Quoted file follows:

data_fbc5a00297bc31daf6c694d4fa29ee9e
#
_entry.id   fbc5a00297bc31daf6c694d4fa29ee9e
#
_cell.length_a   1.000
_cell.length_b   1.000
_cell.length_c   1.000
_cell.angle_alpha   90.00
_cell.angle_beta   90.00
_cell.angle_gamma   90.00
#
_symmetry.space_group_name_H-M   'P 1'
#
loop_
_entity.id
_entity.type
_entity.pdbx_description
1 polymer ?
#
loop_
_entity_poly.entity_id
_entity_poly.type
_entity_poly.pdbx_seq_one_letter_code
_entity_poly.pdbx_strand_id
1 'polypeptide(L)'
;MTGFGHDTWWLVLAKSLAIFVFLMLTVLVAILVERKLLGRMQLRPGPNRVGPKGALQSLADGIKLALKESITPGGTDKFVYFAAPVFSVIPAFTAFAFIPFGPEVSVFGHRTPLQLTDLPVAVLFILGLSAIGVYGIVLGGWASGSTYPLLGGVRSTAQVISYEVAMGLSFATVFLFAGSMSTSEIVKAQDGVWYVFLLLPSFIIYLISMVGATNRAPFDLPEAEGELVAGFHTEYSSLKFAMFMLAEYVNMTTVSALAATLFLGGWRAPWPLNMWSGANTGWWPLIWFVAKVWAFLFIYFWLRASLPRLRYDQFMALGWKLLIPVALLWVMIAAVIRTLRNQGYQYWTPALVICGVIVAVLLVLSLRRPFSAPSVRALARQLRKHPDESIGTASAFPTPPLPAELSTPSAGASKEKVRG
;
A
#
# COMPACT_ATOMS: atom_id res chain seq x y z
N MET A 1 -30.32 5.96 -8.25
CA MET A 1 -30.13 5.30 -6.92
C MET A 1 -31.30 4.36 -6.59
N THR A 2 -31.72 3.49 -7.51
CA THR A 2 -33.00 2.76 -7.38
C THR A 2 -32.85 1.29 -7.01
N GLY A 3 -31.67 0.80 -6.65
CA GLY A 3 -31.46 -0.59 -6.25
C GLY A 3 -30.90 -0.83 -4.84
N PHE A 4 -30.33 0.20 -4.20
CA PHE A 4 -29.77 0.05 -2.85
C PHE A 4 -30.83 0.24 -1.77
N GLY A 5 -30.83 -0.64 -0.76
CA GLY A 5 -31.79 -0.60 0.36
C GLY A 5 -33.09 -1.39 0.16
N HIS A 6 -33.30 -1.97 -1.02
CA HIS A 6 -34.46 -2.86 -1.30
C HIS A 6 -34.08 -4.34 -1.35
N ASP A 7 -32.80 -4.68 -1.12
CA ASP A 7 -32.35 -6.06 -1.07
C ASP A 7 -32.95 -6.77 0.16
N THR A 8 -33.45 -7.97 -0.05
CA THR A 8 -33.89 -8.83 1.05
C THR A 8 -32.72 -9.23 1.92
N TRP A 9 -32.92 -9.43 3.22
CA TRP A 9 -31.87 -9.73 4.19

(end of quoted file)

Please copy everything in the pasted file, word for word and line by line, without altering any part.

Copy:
data_fbc5a00297bc31daf6c694d4fa29ee9e
#
_entry.id   fbc5a00297bc31daf6c694d4fa29ee9e
#
_cell.length_a   1.000
_cell.length_b   1.000
_cell.length_c   1.000
_cell.angle_alpha   90.00
_cell.angle_beta   90.00
_cell.angle_gamma   90.00
#
_symmetry.space_group_name_H-M   'P 1'
#
loop_
_entity.id
_entity.type
_entity.pdbx_description
1 polymer ?
#
loop_
_entity_poly.entity_id
_entity_poly.type
_entity_poly.pdbx_seq_one_letter_code
_entity_poly.pdbx_strand_id
1 'polypeptide(L)'
;MTGFGHDTWWLVLAKSLAIFVFLMLTVLVAILVERKLLGRMQLRPGPNRVGPKGALQSLADGIKLALKESITPGGTDKFVYFAAPVFSVIPAFTAFAFIPFGPEVSVFGHRTPLQLTDLPVAVLFILGLSAIGVYGIVLGGWASGSTYPLLGGVRSTAQVISYEVAMGLSFATVFLFAGSMSTSEIVKAQDGVWYVFLLLPSFIIYLISMVGATNRAPFDLPEAEGELVAGFHTEYSSLKFAMFMLAEYVNMTTVSALAATLFLGGWRAPWPLNMWSGANTGWWPLIWFVAKVWAFLFIYFWLRASLPRLRYDQFMALGWKLLIPVALLWVMIAAVIRTLRNQGYQYWTPALVICGVIVAVLLVLSLRRPFSAPSVRALARQLRKHPDESIGTASAFPTPPLPAELSTPSAGASKEKVRG
;
A
#
# COMPACT_ATOMS: atom_id res chain seq x y z
N MET A 1 -30.32 5.96 -8.25
CA MET A 1 -30.13 5.30 -6.92
C MET A 1 -31.30 4.36 -6.59
N THR A 2 -31.72 3.49 -7.51
CA THR A 2 -33.00 2.76 -7.38
C THR A 2 -32.85 1.29 -7.01
N GLY A 3 -31.67 0.80 -6.65
CA GLY A 3 -31.46 -0.59 -6.25
C GLY A 3 -30.90 -0.83 -4.84
N PHE A 4 -30.33 0.20 -4.20
CA PHE A 4 -29.77 0.05 -2.85
C PHE A 4 -30.83 0.24 -1.77
N GLY A 5 -30.83 -0.64 -0.76
CA GLY A 5 -31.79 -0.60 0.36
C GLY A 5 -33.09 -1.39 0.16
N HIS A 6 -33.30 -1.97 -1.02
CA HIS A 6 -34.46 -2.86 -1.30
C HIS A 6 -34.08 -4.34 -1.35
N ASP A 7 -32.80 -4.68 -1.12
CA ASP A 7 -32.35 -6.06 -1.07
C ASP A 7 -32.95 -6.77 0.16
N THR A 8 -33.45 -7.97 -0.05
CA THR A 8 -33.89 -8.83 1.05
C THR A 8 -32.72 -9.23 1.92
N TRP A 9 -32.92 -9.43 3.22
CA TRP A 9 -31.87 -9.73 4.19